The second day of the experiment was a Monday, and therefore a work day. I decided to pack shoes to wear at the office, as I am still a new hire and people don't know me well enough yet, but I went barefoot on the commute to and from work. My boyfriend and I have recently been walking on the Highline to work together in the mornings - he gets off at 26th, and I continue down to 30th. I figured the clean and nature-filled path would be perfect for a barefoot walk, but I was very wrong. While a good portion of the walk was on smooth concrete/stone slabs, half of the walk was on grated textured steel. While no cuts were incurred walking across this barefoot, it was far more painful than even the most graveled sidewalk sections. It left my feet burning and throbbing for the rest of the morning. 

Surprisingly barefoot-unfriendly Highline

Surprisingly barefoot-unfriendly Highline

Needless to say, I walked on the streets on the way home instead. The journey was far more comfortable, with the exception of the social awkwardness incurred by the many stares and disgusted expressions. This opened me to the idea of potentially investing in a pair of "barefoot shoes" (not Vibrams), that look like sandals from the top but are actually sole-less. But I quickly reconsidered. With the exception of using them to sneak into places that require shoes, I feel that the barefoot shoes would detract from my secondary goal of normalizing bare feet.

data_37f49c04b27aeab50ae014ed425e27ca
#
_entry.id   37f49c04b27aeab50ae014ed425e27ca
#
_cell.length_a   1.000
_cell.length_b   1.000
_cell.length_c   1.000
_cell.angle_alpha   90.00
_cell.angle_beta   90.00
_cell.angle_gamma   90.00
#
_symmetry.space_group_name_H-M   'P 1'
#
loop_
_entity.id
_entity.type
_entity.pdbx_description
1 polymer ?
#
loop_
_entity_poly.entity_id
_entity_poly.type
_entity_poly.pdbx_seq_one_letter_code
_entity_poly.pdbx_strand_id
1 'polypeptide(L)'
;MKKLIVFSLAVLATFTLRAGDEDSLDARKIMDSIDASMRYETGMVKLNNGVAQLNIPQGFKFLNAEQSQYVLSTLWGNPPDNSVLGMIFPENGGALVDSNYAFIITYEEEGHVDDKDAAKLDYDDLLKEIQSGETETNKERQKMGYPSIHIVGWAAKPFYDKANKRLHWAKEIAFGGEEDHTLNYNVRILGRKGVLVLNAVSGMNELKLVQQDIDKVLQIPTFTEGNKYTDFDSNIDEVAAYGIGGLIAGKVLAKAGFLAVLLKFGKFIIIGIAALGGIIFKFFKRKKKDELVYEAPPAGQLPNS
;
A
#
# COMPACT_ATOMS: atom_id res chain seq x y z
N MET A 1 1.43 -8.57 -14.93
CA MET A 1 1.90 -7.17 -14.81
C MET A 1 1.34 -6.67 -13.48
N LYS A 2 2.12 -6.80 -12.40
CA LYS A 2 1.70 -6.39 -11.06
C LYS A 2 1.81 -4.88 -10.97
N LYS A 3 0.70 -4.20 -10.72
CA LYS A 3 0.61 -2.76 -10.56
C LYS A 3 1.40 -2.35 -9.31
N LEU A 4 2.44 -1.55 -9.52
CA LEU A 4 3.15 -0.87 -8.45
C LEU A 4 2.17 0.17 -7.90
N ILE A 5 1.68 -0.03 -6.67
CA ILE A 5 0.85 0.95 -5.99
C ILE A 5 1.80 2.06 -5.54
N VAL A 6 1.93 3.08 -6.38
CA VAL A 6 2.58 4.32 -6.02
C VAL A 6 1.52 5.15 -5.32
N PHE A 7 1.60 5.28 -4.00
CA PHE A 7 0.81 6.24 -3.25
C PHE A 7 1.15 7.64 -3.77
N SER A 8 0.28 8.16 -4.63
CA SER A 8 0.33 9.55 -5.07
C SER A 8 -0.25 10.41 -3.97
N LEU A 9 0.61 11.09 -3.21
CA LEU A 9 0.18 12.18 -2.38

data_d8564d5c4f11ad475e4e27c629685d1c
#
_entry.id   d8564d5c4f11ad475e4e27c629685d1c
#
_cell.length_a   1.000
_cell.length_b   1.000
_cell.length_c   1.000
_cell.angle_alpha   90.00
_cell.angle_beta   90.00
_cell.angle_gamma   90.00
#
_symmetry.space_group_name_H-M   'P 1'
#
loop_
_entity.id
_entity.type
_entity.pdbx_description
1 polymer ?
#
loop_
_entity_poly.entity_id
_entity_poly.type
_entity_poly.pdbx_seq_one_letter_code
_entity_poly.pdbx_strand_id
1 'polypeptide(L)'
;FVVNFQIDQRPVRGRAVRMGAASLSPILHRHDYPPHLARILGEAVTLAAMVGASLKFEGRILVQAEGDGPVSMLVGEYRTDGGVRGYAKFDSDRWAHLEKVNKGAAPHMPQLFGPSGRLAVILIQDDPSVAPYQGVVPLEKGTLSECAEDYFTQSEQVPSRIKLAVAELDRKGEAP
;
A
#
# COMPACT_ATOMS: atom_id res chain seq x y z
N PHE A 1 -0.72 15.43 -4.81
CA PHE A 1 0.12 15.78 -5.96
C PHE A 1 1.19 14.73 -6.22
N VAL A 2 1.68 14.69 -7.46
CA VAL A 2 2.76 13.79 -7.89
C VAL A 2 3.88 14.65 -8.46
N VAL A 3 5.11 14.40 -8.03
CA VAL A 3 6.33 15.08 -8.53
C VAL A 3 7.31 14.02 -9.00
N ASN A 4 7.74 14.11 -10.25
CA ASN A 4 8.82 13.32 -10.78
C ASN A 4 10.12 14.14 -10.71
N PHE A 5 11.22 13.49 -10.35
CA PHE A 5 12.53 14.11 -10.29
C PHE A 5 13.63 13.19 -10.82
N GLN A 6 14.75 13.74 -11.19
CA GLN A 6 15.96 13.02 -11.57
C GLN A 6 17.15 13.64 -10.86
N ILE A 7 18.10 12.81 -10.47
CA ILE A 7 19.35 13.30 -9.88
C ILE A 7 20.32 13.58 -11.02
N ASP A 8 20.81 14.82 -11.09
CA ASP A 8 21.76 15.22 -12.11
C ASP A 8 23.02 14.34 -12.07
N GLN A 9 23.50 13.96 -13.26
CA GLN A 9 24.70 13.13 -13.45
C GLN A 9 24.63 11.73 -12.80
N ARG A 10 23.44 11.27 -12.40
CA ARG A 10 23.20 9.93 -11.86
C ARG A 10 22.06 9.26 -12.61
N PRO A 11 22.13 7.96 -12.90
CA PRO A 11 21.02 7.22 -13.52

"Barebottoms Shoes" photo by Sue Kenney (designer)

"Barebottoms Shoes" photo by Sue Kenney (designer)

Day 3:

On the third day, I started to incorporate some strategy to my methods. I had learned that the streets overall are actually more comfortable than the Highline, and some streets had smoother surfaces than others. The smoother surfaces are nicer not only for comfort, but also for visibility of glass, fecal matter, etc. So I started to create a map of preferred routes from home to work and back. Unfortunately I didn't get very far with the map, as this ended up being the last day of the experiment. On my way home from work, about a block away from my apartment, I stepped on a tiny shard of glass. It must have been sticking up just in the right direction for me to not see it and for it to pierce my callused feet. 

Without a bench or other place to pause to clean and bandage my cut, I hobbled home, keeping the wounded area off the ground. While the cut was extremely minor, and there was no concern about tetanus from the glass, I was paranoid. My boyfriend's co-workers were saying the day prior how I could "get infected and die". What if they were right? How careful was I to keep my wound off the ground? Am I sure I didn't step in urine or feces afterwards? Luckily, my mom the RN calmed me down. But I have not stepped outside barefoot since.